These Stage 1 cams from Comp...
These Stage 1 cams from Comp (PN 127050) were already a step up from the stock profiles. These Stage 1 NSR cams offer 0.450 lift, a 214/227 duration split, and a 114-degree lobe separation angle.
After backup runs demonstrated that these numbers were perfectly repeatable, the Mustang was pulled from the rollers and out came the Stage 1 cams. Having run the majority of my testing on the engine dyno, I don't envy having to perform cam swaps in the car, but the performance enthusiasts at ST Motorsports made short work of the cams, and we were up and running in no time. The Stage 1 cams were replaced with XE280PH-13 cams. The Stage 3 blower grinds (PN 127650) offer more lift and duration, not to mention a slight change in the lobe separation angle.
The Stage 3 cams feature a 0.559/0.560 lift split, a 245/256-degree duration split (measured at 0.050), and a 113-degree lobe separation angle. Unlike the NSR Stage 1 cams, these ballistic bumpsticks required increased valvespring pressure and cam phaser limiters. Lucky for us, the Livernois Stage III heads already feature sufficient spring pressure (and coil bind clearance) to work with both cams, while Comp Cams supplied the necessary Phaser limiters. The limiters are used to reduce the amount of cam phasing available, from near 50 degrees down to just 20 degrees, to maintain proper piston-to-valve clearance. Since major adjustments are made only at part throttle, little or no power is lost with the installation of the limiters at wide-open throttle.
The Stage 3 Blower cams were...
The Stage 3 Blower cams were a significant step up the performance ladder, offering a 0.559/0.560 lift split, a 245/256 duration split, and a slightly tighter 113-degree lobe separation angle.
Once the Stage 3 blower cams were installed, the GT was positioned back on the DynoJet. It was evident that these cams are more aggressive than the Stage 1 grinds. Adjustments were made to tame the idle quality, but it was obvious this car was running something other than stock sticks.
Keeping the air/fuel mixture at 11.8:1 and the total timing locked at 23 degrees, output jumped to an amazing 836 hp and 713 lb-ft of torque. The Stage 3 blower cams were worth 85 hp over the already impressive Stage 1 cams. Since this is an automatic, the start rpm was roughly 3,500 rpm, but no power loss was experienced with the cam swap in the tested rpm range.
Unlike the NSR Stage 1 cams,...
Unlike the NSR Stage 1 cams, which required not even a valvespring upgrade, the XE280PH-13 Stage 3 Blower cams (PN 127650) required both valvesprings and phaser limiters (PN 5449) for use on the Three-Valve motor. The Stage III heads from Livernois were already equipped with sufficient spring pressure for use with the new cam profiles.
Where the Stage 1 cams failed to reach 700 lb-ft of torque, the Stage 3 cams bettered the 700-lb-ft mark from 4,600 rpm to 6,100 rpm. Instead of falling off after 6,500 rpm, the motor pulled hard all the way to 7,000 rpm. Remember, this was a car that already ran 9.79 at 140 mph when the motor was making just 750 rwhp. The extra 85 hp should easily knock 0.30-0.40 off the e.t.'s, maybe more.
Impressed as we were with the gains offered by the Comp Cams Stage 3 blower cams, the boys at ST Motorsports weren't done yet. Installation of the Stage 3 cams actually dropped the boost pressure by as much as 2 psi, which is something we've come to expect from improving the efficiency or displacement of the motor.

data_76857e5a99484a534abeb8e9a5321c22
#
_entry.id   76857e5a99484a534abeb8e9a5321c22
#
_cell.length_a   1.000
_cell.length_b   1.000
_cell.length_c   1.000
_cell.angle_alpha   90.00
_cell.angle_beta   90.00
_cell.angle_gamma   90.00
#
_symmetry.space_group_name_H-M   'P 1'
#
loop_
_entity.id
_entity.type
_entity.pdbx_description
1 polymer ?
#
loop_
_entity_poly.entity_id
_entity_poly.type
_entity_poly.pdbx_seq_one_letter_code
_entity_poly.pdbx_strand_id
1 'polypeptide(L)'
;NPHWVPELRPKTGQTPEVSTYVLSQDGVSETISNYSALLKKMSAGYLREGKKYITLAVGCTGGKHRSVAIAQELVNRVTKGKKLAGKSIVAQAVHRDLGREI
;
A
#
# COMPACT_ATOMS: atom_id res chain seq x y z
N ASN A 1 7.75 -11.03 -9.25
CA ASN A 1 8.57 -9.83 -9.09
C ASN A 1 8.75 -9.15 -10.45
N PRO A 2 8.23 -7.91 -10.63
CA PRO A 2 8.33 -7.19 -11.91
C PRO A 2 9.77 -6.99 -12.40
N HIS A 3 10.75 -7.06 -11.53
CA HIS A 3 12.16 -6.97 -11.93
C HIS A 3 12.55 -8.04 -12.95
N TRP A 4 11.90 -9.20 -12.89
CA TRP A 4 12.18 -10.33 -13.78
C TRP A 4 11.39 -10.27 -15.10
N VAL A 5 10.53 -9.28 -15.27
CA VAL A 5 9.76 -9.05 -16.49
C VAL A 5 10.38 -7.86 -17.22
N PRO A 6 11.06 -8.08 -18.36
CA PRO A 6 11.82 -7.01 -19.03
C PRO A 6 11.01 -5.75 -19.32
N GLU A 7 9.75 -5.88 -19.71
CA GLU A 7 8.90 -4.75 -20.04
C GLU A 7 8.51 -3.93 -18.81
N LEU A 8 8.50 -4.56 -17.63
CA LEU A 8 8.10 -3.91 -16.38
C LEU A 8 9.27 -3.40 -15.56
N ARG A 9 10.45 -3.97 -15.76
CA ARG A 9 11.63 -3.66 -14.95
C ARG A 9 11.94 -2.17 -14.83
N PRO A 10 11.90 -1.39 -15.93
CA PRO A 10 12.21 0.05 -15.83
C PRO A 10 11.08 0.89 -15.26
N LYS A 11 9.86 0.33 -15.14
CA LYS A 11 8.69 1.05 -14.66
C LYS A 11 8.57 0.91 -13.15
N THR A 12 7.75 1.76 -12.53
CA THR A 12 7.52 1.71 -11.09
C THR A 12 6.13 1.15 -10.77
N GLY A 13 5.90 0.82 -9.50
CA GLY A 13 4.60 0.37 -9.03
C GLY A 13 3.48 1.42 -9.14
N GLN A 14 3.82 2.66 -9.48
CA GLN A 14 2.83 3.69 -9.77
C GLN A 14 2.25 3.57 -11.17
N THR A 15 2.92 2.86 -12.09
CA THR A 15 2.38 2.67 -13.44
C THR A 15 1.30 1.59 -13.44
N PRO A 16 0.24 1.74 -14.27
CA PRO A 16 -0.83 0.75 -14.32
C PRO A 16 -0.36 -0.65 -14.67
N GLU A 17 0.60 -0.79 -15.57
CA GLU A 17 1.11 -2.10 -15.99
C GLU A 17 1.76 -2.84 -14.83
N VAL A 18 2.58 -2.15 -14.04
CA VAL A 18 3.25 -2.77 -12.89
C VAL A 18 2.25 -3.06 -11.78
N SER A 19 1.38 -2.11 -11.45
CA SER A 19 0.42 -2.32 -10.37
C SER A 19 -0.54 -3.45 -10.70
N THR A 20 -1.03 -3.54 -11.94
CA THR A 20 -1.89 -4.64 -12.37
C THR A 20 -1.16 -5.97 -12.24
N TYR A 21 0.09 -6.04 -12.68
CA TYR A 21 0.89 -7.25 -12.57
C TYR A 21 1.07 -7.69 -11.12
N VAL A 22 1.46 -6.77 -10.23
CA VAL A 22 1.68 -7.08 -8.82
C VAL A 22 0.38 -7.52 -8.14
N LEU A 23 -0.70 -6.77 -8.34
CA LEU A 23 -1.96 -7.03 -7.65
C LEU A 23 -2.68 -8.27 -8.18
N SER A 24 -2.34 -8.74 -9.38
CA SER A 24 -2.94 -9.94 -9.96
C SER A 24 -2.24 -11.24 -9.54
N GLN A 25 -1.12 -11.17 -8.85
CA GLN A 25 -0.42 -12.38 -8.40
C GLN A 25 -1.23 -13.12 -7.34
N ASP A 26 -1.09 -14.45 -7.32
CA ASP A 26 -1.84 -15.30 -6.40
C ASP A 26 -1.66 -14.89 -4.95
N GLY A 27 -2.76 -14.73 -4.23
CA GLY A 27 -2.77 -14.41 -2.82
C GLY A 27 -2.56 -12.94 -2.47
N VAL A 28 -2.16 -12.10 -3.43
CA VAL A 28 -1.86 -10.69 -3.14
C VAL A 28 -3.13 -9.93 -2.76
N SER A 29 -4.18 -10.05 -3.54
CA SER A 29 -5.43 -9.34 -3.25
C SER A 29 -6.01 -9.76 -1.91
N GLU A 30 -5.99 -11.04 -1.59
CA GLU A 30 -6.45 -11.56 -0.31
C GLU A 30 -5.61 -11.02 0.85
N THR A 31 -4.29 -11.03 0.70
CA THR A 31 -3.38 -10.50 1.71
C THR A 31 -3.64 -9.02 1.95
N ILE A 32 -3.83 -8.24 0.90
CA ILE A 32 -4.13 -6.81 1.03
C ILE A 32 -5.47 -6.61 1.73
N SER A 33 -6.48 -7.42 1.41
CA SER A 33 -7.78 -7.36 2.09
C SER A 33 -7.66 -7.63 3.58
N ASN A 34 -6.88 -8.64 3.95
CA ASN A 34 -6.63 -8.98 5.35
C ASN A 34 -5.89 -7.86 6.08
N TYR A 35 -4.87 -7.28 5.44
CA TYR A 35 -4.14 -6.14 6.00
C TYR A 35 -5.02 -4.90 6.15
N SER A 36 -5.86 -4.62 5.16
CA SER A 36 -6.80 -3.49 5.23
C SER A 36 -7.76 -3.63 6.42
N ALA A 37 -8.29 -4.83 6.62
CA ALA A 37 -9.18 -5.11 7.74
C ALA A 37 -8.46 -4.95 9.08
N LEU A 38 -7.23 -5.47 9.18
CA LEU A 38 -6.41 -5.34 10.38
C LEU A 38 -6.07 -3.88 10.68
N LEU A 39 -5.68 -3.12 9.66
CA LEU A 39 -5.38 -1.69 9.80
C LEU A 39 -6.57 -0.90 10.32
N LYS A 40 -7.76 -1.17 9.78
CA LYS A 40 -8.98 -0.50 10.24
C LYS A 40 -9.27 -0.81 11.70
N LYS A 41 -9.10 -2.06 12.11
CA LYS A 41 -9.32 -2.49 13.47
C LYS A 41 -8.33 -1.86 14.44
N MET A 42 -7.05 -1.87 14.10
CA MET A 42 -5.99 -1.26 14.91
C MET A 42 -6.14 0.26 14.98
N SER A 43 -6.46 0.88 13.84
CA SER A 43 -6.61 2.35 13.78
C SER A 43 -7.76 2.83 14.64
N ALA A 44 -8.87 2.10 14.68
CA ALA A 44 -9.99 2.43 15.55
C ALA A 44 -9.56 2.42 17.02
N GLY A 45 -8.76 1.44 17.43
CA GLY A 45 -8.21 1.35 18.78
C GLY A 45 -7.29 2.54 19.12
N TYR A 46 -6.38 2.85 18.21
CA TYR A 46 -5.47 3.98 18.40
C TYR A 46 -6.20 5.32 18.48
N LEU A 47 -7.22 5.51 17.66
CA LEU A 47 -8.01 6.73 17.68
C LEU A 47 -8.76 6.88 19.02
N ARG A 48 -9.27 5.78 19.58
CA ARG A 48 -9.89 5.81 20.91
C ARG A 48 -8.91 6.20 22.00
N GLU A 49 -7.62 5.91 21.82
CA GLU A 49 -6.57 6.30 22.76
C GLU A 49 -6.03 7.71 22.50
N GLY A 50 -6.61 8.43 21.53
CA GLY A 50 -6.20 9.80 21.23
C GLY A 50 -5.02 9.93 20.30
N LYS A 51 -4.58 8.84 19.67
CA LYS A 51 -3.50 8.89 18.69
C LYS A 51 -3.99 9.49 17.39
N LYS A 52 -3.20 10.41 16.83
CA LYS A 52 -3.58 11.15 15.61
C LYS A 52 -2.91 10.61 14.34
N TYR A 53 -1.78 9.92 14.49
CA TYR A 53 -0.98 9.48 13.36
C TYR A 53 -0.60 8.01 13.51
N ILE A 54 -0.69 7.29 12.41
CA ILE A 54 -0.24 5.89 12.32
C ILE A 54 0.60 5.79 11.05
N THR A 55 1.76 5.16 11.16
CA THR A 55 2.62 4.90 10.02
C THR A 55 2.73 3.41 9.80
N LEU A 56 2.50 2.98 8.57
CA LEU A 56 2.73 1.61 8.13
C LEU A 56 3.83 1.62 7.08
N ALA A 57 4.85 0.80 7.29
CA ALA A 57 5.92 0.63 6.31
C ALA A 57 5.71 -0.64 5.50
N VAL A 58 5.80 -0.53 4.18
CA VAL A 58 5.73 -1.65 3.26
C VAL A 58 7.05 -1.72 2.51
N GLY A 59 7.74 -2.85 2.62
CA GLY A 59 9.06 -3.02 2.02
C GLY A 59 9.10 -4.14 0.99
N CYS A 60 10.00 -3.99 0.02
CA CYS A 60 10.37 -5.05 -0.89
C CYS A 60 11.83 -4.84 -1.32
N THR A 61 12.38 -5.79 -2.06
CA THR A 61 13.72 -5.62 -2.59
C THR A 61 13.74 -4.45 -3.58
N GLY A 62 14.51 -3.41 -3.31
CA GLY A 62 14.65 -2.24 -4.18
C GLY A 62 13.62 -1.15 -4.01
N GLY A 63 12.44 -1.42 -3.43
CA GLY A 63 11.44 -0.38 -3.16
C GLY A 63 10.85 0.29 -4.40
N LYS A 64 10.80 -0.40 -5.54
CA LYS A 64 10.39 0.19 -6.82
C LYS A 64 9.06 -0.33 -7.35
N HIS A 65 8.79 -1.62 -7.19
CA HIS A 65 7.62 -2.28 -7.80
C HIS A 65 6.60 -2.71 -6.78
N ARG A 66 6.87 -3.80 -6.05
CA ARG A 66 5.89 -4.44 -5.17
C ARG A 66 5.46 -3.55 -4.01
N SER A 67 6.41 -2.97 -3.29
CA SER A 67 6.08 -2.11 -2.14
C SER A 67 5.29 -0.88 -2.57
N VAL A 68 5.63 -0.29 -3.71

Comp Stage 1 NSR vs. Comp...
Comp Stage 1 NSR vs. Comp Stage 3 Blower Grind
Replacing the already effective Stage 1 cams with the larger Stage 3 blower grinds increased the peak power output from 751 rwhp to 836 rwhp. The gains came with no loss lower in the rev range, though the idle quality offered by the larger blower cams was more radical. All testing was performed with the same blower pulley, 23 degrees of total timing, and an 11.8:1 air/fuel mixture.
Knowing they had smaller blower pulleys in hand for the 2.8L Kenne Bell, they installed a 2.5-inch blower pulley and let 'er rip. Keeping the air/fuel and timing the same as the previous runs, the motor just touched 900 rwhp and over 880 lb-ft of torque. Torque production exceeded 800 lb-ft from 3,200 rpm to 6,200 rpm, making for one serious torque curve.
From the looks of the curve, there seems to be an airflow restriction somewhere in the system. The guys at ST Motorpsorts are looking to install an even larger throttle body and follow that up with an exhaust upgrade, and then the larger 3.6L supercharger in their quest for even more Three-Valve power. For now, we are plenty impressed with any supercharged Three-Valve pumping out 900 rwhp through an automatic.
Big Boost Three-Valve
Big Boost Three-Valve
Increasing the boost pressure supplied by the Kenne Bell 2.8L supercharger (to a tad over 24 psi) resulted in serious Three-Valve power. How many other supercharged Three-Valve motors out there make over 900 rwhp through an automatic? Judging by the vacuum present in front of the supercharger, there is still more power to be had with an even larger throttle body.
After swapping in the new...
After swapping in the new Stage 3 Blower cams, the final step was to hook up the blower belt.
With the new cam profiles,...
With the new cam profiles, output increased to 836 hp and 713 ft-lb of torque. Equipped with the new cams, the boost pressure also dropped by 2 psi. Anytime you increase the power and drop the boost pressure, you know you've done something right. ST Motorsports then installed a 2.5-inch blower pulley in search of the elusive 900hp mark. Running a peak boost pressure of just over 24 psi produced (almost) 900 hp and 810 lb-ft of torque.